The Flying Burrito Brothers - The Gilded Palace Of Sin - Review
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critics' view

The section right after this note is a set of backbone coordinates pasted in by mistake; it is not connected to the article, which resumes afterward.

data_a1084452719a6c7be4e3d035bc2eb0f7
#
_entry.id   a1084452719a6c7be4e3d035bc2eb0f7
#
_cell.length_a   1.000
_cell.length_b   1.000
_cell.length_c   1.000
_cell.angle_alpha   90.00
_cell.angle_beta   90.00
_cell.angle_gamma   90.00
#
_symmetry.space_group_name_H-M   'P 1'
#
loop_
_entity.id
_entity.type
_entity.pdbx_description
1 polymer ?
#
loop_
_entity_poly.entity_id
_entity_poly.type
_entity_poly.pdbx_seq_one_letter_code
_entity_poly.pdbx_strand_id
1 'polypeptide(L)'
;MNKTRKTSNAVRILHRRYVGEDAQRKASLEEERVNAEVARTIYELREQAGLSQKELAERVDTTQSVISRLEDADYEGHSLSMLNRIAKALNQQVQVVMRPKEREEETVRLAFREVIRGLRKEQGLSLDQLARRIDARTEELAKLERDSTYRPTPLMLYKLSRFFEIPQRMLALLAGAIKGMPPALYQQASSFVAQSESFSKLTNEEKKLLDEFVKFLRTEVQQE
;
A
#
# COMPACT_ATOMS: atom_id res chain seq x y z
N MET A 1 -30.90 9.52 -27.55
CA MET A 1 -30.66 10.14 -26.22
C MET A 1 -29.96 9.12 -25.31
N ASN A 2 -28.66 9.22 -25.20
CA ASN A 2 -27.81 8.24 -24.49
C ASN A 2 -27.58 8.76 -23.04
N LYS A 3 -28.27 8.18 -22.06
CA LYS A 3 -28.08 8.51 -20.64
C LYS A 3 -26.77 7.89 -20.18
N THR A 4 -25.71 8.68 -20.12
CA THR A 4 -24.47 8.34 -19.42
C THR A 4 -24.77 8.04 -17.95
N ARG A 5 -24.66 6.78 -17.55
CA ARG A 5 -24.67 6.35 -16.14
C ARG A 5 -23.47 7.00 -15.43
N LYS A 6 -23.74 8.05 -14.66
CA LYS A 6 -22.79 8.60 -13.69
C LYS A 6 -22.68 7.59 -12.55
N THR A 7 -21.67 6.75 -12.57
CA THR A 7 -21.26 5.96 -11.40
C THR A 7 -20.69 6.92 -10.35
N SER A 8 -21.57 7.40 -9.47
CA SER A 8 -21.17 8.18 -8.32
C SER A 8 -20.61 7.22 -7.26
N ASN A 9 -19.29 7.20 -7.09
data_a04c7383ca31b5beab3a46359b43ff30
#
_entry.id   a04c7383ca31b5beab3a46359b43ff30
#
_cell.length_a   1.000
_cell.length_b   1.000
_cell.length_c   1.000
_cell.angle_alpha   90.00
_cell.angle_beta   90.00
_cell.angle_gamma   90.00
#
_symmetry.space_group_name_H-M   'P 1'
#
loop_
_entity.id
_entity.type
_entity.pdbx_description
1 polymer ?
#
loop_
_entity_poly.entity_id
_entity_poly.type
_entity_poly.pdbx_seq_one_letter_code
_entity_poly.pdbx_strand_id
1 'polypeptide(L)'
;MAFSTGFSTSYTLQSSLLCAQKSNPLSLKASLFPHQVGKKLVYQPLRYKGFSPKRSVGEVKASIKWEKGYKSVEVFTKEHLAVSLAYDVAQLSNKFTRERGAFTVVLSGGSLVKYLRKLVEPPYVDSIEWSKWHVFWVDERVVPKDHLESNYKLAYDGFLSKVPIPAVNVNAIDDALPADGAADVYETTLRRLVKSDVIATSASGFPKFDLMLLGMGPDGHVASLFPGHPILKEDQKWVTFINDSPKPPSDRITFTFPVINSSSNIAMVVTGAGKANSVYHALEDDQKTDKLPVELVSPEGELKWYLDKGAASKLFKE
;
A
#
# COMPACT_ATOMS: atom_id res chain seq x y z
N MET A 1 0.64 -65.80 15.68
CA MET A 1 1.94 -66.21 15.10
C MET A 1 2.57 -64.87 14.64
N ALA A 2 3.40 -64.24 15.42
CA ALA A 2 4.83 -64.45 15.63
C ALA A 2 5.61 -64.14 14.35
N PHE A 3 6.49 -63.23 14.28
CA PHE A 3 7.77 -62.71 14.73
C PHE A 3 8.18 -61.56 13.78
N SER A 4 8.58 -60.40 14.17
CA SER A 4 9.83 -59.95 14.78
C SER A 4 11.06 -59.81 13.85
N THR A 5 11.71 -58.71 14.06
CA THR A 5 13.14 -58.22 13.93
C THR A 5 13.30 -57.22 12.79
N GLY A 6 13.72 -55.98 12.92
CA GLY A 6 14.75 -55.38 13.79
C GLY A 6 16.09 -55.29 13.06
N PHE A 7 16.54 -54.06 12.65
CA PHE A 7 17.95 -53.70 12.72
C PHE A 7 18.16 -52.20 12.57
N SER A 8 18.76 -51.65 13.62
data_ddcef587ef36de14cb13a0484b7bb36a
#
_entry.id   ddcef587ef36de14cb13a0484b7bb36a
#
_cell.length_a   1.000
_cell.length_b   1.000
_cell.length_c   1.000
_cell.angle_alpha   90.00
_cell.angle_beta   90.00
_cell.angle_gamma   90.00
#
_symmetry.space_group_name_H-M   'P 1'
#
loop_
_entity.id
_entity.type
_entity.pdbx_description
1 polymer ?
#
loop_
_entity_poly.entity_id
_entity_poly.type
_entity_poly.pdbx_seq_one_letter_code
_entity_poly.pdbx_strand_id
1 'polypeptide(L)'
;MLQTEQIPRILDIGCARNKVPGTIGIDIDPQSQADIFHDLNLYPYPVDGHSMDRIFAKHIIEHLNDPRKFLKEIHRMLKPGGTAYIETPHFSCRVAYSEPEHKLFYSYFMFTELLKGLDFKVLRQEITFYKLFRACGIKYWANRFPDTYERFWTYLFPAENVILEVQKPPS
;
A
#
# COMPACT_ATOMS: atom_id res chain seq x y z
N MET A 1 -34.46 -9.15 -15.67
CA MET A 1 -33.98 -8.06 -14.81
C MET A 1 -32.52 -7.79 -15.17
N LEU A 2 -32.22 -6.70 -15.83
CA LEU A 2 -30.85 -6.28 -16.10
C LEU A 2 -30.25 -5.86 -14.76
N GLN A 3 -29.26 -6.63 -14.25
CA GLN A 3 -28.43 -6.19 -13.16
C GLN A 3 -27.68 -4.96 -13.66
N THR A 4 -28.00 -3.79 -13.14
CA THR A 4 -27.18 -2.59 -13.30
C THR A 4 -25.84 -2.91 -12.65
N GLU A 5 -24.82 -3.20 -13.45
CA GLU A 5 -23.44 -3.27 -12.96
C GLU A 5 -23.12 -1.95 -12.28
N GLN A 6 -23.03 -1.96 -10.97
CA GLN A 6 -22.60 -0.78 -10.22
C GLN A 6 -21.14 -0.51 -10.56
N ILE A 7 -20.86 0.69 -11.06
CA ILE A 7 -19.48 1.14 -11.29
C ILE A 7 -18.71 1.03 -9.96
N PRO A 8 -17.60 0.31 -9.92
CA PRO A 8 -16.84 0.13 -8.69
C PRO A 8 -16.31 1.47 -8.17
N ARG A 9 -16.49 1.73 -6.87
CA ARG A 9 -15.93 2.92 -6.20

Formed by Byrds dropouts Chris Hillman (24, electric and acoustic guitar, harmony, lead and backing vocals, mandolin) and Gram Parsons (22, lead and harmony vocals, acoustic guitar, piano, organ), the Flying Burrito Brothers line up was completed by Pete Kleinow (34, pedal steel guitar) and Chris Ethridge (22, bass guitar, backing vocals, piano). Of their debut, the Rolling Stone at the time said: “Together, the mercurial Gram Parsons and the level-headed Chris Hillman have concocted a crazily coherent statement of irony-fuelled hillbilly anthems, inventive covers and achingly beautiful two-part harmonies, all underscored by Sneaky Pete Kleinow’s radical pedal-steel guitar.” They’re certainly on the right side of the country track, with soulful and bluesy inflections that create a whole lot of genuine warmth. The best tracks are all killer, including the sensational “Sin City”, where the Everly Brothers meet Hank Williams downtown. In it, there’s a mention for The Byrds’s manager Larry Spector (“a gold plated door”) and Robert F. Kennedy (“tried to clean up this town”). It’s an ode to L.A. on one level – but hits out at the fat cats who would dance with the devil. Speaking of his former manager, Chris Hillman said: “Spector was a thief, it was as simple as that. And his condo – he lived on the 31st floor behind this awful, garish gold door.” Ooft. Is there any better place than the worldwide stage of an LP to wreak you revenge? The cryptic, hard-hitting dis may not have hit so hard at the time – the album was critically acclaimed, but a commercial flop – but it continues to charm new fans decades down the line. A familiar story for my kinda music…

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